The Quality of Life in China: How it is for Foreigners anyway . . .
[written by a teacher in China]
Okay, you may not be playing at Mission Hills Golf Course on a teacher’s wages – but . . . maybe you will!
The quality of life in China for the average foreigner is quite good.
Life in China will definitely be different from what a Westerner is used to. We all know the reasons for this: different country, language barrier, different culture, people, living standards and so on.
China always attracted me by its culture and modern infrastructure, but before seeing it in real life I couldn’t even imagine it was that fantastic, especially the modern, newly built cities. China though, is still full of its traditional old buildings and houses that are a part of this huge and mysterious culture.
Although China is a developing country, the living standards in China are pretty high. If you are an English teacher with an average income, you can live fairly good life here and even save good money.
If you don’t have to pay for your housing, spending 1200-1500+ yuan (depending on the place where you live and how you live, large cities are comparatively expensive) every month would be enough for food and buying the things that you need. Chinese food is very cheap and even if you go to “expensive” Western restaurants, they are still much cheaper than back home.
For the clothes and household goods, Chinese brands are very cheap, and that often means that the quality will not be very good. As the old Chinese proverb says “Nothing cheap can be good”, you have to be careful with cheap goods or your will waste your money.
You can easily find real or fake well known name brands with good quality for a little higher price but still cheaper than you would pay in the States or Europe. If you speak some Chinese (and you eventually would be able to do it after a few months of living in China without even studying it) or even if you speak Chinese at all, you can still bargain almost everywhere beginning from the market in the street and ending in a huge shopping mall of electronics. Chinese people enjoy foreigners, especially if they bargain, and often will reduce the price more for a foreigner than for another Chinese person (quite unusual in Asia!). Keep that in mind and sometimes it really helps.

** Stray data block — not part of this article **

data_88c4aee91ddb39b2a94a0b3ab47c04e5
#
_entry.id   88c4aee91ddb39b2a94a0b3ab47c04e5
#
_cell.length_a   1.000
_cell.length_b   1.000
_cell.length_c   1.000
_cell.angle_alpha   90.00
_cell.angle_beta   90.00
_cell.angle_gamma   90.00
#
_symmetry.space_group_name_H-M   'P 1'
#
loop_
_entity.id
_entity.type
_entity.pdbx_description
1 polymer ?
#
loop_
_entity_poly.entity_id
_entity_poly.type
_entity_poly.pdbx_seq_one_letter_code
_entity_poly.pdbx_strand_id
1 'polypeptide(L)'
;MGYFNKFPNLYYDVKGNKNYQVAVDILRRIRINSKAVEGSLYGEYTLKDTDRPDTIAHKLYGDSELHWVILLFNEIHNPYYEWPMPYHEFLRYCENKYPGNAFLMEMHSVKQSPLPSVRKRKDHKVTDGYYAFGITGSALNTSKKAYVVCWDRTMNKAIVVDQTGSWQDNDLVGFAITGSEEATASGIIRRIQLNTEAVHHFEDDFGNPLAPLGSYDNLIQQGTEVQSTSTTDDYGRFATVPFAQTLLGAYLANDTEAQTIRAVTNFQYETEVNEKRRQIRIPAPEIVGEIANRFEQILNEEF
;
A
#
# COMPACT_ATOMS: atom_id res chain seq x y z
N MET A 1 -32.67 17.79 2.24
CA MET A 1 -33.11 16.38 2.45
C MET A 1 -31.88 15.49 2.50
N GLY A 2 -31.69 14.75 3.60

There are many supermarkets and hypermarkets such as Carrefour, Wu-Mart, Chaoshifa, etc. where you can find almost everything you might need or want for reasonable prices. Although it can be hard to find certain cheeses, olives and a few other common Western grocery goods.
Prices for laptops, cameras and cell phones are cheaper than almost anywhere else, especially if you buy Chinese brands.
In large cities or small towns there is TV cable with English channels and Internet access. Internet access and wireless Internet are available everywhere across China for just 100 yuan a month for usual cable Internet at home and even less than 100 yuan for wireless Internet. Prices will usually depend on the speed of Internet that you want.
There are many bars, night clubs are everywhere; KTVs (karaoke singing rooms) are very popular in China. These places are especially popular among the local people, though many foreigners also enjoy going singing.
Internet cafes are spread out all around. You can get high-speed Internet access only for a few yuan per hour.